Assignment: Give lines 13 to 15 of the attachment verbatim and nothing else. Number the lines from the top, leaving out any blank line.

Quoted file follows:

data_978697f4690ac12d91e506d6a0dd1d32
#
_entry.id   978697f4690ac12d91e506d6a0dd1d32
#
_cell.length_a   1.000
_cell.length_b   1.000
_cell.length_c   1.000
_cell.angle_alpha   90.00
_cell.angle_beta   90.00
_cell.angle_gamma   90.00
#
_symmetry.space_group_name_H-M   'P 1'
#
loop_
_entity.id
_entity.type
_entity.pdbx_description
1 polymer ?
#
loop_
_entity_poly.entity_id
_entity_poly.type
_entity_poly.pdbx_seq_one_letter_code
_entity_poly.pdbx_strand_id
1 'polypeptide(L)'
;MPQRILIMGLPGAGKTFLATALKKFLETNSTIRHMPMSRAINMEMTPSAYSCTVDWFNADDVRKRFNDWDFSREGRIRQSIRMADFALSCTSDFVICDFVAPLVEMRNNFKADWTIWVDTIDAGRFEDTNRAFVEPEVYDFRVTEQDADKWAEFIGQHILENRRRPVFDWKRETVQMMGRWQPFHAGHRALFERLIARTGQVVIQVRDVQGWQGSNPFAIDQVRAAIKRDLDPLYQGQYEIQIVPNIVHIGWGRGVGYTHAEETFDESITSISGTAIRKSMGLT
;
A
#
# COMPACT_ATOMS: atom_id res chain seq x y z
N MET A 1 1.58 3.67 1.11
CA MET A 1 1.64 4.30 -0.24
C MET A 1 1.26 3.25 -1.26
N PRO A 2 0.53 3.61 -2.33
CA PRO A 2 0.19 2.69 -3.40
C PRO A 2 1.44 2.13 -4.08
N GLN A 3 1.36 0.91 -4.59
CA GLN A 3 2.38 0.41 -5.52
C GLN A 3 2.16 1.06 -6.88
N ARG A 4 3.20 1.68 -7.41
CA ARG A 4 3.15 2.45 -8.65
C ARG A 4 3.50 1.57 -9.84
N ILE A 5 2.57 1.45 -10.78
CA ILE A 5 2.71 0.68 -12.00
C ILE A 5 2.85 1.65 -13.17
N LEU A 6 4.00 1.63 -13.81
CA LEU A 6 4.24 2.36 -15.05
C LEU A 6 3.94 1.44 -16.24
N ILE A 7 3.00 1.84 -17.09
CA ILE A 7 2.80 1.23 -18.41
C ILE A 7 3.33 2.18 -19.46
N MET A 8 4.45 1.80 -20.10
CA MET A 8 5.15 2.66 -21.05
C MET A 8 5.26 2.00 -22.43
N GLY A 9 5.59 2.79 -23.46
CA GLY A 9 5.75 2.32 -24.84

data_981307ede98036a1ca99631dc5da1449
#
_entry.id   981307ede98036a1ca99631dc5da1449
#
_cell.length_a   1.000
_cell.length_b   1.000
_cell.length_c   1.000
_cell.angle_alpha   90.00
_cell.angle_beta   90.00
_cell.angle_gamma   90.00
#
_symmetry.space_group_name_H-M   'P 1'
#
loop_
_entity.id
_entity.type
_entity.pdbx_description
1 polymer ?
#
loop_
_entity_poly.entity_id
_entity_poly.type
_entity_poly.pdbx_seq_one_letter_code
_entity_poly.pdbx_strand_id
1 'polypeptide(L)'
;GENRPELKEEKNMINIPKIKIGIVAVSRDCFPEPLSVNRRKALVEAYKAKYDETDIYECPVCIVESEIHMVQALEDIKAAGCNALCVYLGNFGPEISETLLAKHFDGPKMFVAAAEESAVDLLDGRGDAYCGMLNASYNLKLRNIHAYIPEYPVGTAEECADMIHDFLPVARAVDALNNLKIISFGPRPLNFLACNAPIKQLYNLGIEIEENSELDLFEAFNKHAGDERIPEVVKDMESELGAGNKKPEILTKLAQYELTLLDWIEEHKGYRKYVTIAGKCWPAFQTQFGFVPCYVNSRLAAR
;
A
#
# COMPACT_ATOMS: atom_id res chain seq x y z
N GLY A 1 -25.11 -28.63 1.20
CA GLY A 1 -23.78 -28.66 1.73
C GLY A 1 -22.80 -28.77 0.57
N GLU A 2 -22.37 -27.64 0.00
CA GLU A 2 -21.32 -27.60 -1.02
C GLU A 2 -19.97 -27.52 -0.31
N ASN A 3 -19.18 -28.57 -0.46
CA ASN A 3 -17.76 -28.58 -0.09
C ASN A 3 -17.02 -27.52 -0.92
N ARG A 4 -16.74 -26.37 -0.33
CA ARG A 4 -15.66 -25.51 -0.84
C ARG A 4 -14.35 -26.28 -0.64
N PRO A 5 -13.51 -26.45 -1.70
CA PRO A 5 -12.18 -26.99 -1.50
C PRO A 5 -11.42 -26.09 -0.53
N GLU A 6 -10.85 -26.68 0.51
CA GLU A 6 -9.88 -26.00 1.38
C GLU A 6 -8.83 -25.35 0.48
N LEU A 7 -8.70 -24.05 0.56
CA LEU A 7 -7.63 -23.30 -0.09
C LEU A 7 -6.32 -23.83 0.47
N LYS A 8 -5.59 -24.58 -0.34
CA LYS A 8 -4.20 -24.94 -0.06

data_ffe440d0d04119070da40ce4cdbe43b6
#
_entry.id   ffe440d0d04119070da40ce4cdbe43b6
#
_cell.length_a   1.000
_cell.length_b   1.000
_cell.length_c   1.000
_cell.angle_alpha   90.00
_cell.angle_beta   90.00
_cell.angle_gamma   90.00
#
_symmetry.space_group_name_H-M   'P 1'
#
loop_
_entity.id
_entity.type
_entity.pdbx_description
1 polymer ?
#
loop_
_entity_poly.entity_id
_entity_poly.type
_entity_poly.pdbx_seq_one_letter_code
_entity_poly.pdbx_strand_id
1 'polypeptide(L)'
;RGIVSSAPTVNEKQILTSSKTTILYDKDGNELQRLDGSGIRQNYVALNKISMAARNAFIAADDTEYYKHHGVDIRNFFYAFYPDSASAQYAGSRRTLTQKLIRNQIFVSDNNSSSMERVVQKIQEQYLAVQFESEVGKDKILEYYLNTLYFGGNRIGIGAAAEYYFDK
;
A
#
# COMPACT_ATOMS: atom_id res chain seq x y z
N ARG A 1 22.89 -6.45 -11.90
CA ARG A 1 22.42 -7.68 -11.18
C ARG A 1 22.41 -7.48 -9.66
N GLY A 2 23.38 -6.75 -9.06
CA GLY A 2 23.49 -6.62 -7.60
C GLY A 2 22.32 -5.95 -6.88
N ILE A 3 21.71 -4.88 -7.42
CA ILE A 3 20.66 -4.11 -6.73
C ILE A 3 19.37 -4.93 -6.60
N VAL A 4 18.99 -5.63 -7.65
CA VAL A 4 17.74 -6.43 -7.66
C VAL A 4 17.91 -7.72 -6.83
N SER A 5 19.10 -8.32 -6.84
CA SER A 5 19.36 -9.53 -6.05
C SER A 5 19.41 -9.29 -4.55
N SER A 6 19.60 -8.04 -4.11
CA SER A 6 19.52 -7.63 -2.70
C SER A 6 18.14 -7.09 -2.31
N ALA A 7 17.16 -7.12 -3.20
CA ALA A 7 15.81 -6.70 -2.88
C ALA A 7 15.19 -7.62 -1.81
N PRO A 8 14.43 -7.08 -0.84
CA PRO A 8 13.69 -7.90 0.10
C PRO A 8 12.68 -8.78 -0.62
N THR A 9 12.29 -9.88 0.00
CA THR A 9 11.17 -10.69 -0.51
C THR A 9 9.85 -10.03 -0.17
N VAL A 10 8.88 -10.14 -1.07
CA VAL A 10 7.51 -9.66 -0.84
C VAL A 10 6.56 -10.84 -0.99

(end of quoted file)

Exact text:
#
loop_
_entity.id